Wider U.S. sanctions on Venezuela risk biting both countries. The United States and Venezuela are on a collision course as President Trump promises to inflict economic pain if President Nicolás Maduro goes through with an election designed to enhance his powers. Maduro has pledged not to back down from the vote on July 30, so the only question is whether the collision will be a fender-bender or a thundering crash. (NY Times)
Libor's uncertain succession gives banks, markets a headache. U.K. regulators’ decision to abandon the Libor benchmark by the end of 2021 threatens to sow confusion in the market as the industry races to replace the scandal-plagued rate that underpins more than $350 trillion of financial products. (Bloomberg)
U.S. House passes Russia sanctions. The U.S. House of Representatives passed legislation to enhance sanctions against Russia—as well as Iran and North Korea—by a margin of 419 to 3. The Senate passed a sanctions bill by a vote of 97 to 2 a few weeks ago. According to press reports, House and Senate leaders have reached an agreement on the sanctions terms, which means that the Senate will pass the House version of the bill within the next few days. (Global Trade Magazine)
U.S. sanctions threaten European gas export projects. The U.S. House of Representatives has passed a tightened sanctions bill against Russia which could have major consequences for European companies working on Russian energy projects and the export of gas to Europe. (Global Trade Review)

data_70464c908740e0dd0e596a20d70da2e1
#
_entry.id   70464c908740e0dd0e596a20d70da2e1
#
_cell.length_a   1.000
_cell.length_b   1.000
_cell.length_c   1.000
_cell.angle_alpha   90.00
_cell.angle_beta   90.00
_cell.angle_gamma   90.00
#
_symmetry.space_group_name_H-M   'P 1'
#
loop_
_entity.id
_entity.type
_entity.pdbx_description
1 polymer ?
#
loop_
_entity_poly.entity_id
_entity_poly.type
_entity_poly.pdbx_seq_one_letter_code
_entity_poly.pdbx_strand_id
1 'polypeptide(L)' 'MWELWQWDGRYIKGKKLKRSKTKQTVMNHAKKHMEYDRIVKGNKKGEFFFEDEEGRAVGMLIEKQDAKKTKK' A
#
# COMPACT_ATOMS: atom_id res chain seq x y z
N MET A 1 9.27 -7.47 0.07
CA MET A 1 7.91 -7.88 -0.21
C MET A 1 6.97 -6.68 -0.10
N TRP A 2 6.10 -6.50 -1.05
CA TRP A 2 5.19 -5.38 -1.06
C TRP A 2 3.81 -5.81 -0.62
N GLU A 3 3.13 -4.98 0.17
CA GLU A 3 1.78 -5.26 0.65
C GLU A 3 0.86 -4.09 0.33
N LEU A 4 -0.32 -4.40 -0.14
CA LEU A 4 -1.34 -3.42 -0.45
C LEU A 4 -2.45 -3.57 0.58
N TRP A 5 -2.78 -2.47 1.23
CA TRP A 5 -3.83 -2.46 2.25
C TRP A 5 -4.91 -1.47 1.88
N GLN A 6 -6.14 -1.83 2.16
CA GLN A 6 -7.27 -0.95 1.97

Moody's changes outlook for China's banking system to stable from negative. Moody's Investors Service has revised its outlook for China's banking system to stable from negative. "The revision reflects our expectations that nonperforming loan formation rates will be relatively stable at current levels," says Yulia Wan, a Moody's assistant vice president and analyst. Moody's points out that by comparison, the banks' asset quality had deteriorated more rapidly during 2015 and also in the first half of 2016. (EconoTimes)
Mercosur nations prioritize end-of-year EU trade deal. At its biannual summit, South American trade bloc Mercosur confirmed that it intends to finalize an agreement with the EU by the end of the year. But experts warn that this timeframe might be too ambitious for a full-blown deal. (EurActiv)
Abe's troubles at home cause for concern abroad. In July, Japan's Liberal Democratic Party (LDP), led by Prime Minister Shinzo Abe, experienced its first major electoral defeat since Abe’s inauguration in December 2012. This major slump in support comes as Abe seeks to increase Japan’s defense responsibility and capability. (The Interpreter)
How three upcoming African elections could affect your business. August will be a busy month for African politics, when voters cast their ballots in Rwanda, Kenya and Angola. Global Trade Review looks at the political outlook for these three countries and the key risks the elections present to businesses operating there. (GTR)
U.K. economy sees ‘notable slowdown’ in first half of 2017. The U.K.’s lackluster growth is doing little to support the Bank of England’s hawks. The expansion picked up only modestly to 0.3% last quarter, compounding what the Office for National Statistics called a “notable slowdown in the first half.” It suggests that since the Brexit vote the economy’s resilience has weakened, and it leaves the Bank of England’s divided policymakers with scant further evidence to justify an interest-rate increase this week. (HSN)
Week in Review Editorial Team:
Diana Mota, Associate Editor and David Anderson, Member Relations